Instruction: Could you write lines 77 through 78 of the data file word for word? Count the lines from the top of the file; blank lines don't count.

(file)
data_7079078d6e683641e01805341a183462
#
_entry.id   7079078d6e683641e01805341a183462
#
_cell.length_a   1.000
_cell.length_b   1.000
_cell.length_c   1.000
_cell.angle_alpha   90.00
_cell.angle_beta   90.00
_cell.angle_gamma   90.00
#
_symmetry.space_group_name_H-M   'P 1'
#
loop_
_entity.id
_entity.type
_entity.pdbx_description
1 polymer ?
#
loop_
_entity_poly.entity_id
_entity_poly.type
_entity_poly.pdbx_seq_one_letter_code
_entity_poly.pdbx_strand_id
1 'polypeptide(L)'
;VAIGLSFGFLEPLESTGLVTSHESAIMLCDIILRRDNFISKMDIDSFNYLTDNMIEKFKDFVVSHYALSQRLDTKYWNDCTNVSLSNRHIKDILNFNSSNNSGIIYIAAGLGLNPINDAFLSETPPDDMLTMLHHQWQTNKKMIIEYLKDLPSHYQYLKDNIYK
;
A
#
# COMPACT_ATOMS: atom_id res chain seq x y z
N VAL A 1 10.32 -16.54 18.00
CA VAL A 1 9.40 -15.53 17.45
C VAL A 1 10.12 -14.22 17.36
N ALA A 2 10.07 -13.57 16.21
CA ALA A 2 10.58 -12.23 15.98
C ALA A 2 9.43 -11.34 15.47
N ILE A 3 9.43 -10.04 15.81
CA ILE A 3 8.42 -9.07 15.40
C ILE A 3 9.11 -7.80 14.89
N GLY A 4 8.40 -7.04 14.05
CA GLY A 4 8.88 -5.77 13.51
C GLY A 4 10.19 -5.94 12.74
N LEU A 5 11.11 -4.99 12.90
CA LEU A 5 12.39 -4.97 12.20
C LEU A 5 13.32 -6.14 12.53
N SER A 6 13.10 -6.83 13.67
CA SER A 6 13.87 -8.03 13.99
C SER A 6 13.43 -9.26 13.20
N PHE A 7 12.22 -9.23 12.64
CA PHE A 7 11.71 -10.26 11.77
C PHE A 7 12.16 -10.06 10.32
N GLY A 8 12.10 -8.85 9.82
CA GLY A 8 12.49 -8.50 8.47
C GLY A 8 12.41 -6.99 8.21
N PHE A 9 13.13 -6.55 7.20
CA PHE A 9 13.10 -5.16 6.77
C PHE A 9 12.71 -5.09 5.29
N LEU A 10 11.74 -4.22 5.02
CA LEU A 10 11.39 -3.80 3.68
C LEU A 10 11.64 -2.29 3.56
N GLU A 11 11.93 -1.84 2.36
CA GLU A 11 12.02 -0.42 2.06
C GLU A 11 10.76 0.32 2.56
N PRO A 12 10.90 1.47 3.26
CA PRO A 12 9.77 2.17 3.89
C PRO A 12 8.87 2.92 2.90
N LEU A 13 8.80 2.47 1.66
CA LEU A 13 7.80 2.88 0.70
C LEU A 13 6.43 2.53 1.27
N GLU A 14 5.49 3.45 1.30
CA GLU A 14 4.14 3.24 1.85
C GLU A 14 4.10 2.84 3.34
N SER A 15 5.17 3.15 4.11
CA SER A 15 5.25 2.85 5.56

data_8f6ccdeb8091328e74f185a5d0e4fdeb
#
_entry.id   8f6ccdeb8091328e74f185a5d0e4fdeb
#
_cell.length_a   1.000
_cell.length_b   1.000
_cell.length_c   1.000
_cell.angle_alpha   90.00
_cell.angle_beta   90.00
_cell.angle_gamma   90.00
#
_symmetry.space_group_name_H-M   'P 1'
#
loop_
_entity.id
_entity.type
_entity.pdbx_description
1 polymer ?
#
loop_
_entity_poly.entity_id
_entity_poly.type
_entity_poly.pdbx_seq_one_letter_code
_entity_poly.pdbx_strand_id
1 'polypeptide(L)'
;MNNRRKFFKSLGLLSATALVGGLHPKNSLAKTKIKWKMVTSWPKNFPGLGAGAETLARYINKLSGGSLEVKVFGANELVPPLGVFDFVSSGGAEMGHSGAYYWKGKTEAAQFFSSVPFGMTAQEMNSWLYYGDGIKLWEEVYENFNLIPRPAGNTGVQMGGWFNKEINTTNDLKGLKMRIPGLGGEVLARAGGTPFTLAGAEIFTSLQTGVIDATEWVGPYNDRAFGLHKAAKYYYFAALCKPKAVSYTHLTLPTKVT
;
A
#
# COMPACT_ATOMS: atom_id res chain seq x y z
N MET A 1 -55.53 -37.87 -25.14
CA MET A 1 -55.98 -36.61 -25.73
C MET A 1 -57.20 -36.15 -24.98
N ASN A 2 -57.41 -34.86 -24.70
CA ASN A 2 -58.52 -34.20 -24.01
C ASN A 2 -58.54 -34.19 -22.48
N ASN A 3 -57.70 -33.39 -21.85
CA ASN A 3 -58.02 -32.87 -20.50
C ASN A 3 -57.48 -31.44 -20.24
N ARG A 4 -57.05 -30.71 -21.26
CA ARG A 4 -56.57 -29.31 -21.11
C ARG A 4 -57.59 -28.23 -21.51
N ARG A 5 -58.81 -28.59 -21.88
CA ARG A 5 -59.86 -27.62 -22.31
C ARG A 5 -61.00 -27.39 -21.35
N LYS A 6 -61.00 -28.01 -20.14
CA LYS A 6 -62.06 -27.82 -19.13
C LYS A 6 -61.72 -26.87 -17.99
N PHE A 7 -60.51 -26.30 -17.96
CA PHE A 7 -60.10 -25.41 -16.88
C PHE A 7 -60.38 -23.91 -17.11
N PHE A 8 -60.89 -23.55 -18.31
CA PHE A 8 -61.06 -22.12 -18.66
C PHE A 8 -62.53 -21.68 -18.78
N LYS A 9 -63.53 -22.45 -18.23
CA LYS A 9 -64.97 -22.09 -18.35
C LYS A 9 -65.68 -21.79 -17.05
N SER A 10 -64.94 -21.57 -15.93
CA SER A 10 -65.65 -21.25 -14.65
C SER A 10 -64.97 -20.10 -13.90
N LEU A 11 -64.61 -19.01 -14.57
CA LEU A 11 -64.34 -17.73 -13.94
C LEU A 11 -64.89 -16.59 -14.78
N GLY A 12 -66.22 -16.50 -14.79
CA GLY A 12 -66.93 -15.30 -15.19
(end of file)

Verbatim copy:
_entry.id   8f6ccdeb8091328e74f185a5d0e4fdeb
#